This is basically the same as the ongoing adventures of Superman Prime, in the pages of Countdown to Final Crisis, as he believes that he IS just trying to do the right thing, no matter how many people he tortures or kills along the way (although, seriously, who wanted to see Mr. Mxyzptlk get tortured? It’s like the episode of South Park where Santa Claus is shot down in the Middle East – only it WASN’T played for laughs!!!).
This is another song where, on the surface, it is happiness, but below, lies something much less so. For me, at least, it reminds me of this week’s Checkmate, which is all about the “heroic” defeat of Amanda Waller, where we’re apparently supposed to be happy about, even though Amanda Waller is such a better character than the people taking her down. I was especially put off by the notion that this was their PLAN. Their “plan” revolved around total and absolute luck to pull off, and yet it was presented as “no, no, this was the PLAN!” Absurdity.
Just like the absurdity of Glinda being willing to marry Fiyero for appearance’s sake, even though he clearly does not love her.
“As Long As You’re Mine”
This love song between Fiyero and Elphaba is a nice message about love in the face of adversity, and the book it reminded me of was Brian Michael Bendis’ rather strong second issue of Halo: Uprising, which depicts the burgeoning relationship of two people in the face of an alien invasion.
Bendis really knocked this one out of the park, as the interaction between the couple was spot on.
“No Good Deed”
This is where Elphaba basically BECOMES the Wicked Witch that everyone has been calling her for most of the musical, basically after her attempts at being good have backfired, leaving her sister and (she thinks) Fiyero dead.
This backfiring of noble intentions reminds me of this week’s Loners, which is about a group of former superheroes who are attempting to avoid their past lives, while still getting sucked back into the old life, often for the worst.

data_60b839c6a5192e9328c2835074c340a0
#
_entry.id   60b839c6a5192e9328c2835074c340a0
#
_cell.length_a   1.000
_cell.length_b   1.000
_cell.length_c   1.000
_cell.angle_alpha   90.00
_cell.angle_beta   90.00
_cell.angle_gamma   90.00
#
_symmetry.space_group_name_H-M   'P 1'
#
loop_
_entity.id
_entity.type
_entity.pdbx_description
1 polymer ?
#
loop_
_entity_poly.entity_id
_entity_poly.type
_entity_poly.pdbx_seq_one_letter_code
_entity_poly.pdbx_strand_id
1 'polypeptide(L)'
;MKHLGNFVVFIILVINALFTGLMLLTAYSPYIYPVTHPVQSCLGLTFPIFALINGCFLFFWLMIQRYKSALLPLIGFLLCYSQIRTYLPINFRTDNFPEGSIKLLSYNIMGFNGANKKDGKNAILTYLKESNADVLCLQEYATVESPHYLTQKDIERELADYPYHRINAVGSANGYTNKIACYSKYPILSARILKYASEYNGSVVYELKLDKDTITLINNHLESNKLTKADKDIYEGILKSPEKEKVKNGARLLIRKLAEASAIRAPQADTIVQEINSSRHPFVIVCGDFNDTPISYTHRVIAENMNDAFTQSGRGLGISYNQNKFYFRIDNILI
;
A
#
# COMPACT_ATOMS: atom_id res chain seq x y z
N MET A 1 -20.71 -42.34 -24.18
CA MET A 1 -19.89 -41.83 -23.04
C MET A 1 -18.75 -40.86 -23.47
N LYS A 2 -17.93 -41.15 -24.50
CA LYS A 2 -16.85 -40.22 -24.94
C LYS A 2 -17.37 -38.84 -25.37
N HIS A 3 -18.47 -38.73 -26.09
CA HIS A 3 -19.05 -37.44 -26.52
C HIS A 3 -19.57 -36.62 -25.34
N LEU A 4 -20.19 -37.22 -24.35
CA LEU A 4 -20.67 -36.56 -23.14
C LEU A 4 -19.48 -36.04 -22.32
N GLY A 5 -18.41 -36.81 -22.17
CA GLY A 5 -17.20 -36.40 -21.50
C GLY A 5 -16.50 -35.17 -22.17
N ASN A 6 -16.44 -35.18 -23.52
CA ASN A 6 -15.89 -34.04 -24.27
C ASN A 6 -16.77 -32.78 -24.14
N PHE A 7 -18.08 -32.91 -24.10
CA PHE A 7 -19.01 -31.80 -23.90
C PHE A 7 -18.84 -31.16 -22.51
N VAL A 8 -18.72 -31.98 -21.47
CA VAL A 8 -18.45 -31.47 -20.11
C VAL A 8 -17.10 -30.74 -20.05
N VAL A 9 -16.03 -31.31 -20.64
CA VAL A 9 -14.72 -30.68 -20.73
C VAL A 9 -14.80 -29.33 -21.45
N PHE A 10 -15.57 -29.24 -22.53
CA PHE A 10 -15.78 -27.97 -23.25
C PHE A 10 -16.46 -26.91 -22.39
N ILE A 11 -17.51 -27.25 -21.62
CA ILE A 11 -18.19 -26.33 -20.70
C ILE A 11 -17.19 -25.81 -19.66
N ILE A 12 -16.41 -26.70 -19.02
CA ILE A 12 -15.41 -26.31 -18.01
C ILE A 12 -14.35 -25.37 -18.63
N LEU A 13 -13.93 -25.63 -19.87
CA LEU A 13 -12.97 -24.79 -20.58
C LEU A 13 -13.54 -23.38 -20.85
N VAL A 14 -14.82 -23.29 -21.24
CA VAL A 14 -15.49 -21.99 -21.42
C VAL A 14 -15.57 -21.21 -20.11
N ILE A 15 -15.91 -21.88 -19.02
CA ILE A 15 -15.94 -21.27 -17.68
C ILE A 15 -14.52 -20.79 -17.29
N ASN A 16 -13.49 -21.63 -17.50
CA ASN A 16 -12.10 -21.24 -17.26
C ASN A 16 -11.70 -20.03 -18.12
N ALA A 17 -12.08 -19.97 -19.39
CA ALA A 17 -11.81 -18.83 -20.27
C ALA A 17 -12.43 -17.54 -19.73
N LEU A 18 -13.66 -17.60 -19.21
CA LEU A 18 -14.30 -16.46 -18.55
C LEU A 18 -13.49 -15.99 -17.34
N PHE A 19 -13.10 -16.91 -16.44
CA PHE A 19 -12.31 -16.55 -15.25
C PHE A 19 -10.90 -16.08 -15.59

Particularly, Phil Urich (the good Green Goblin) tries to be good, but ultimately becomes just as mad as the previous Green Goblins (by the way, how uninspired is THAT? “Who should I make become a bad guy? Oh, I know! The Green Goblin!”).
The series, as a whole, though, is a nice look at the sometimes bad results that can come from noble intentions.
This final duet between Elphaba and Glinda spotlights how much each one had meant to each other, and while they are now parting, probably “for good,” because they met each other, both of their lives have been changed “for good.”
For this, I think of this week’s The Spirit, which is the penultimate issue of Darwyn Cooke’s awesome run on the book. I can certainly say that, because I knew Darwyn Cooke’s The Spirit, I’ve been privy to more good comics than I expected, and it is a shame to see him go, for good.
Okay, that’s it!
But just for good measure, probably the most notable song from Wicked is the Act One closer, “Defying Gravity.” I couldn’t find an apt comparison this week (unless I went for a cheap joke regarding the lady in this week’s Iron Man Annual, where Greg noticed the same silly artistic decision that I, too, noticed), but I know if I didn’t mention it, people would be irked, so here it is!
Otherwise, that’s it! See ya’ll next time! Which musical should I do next?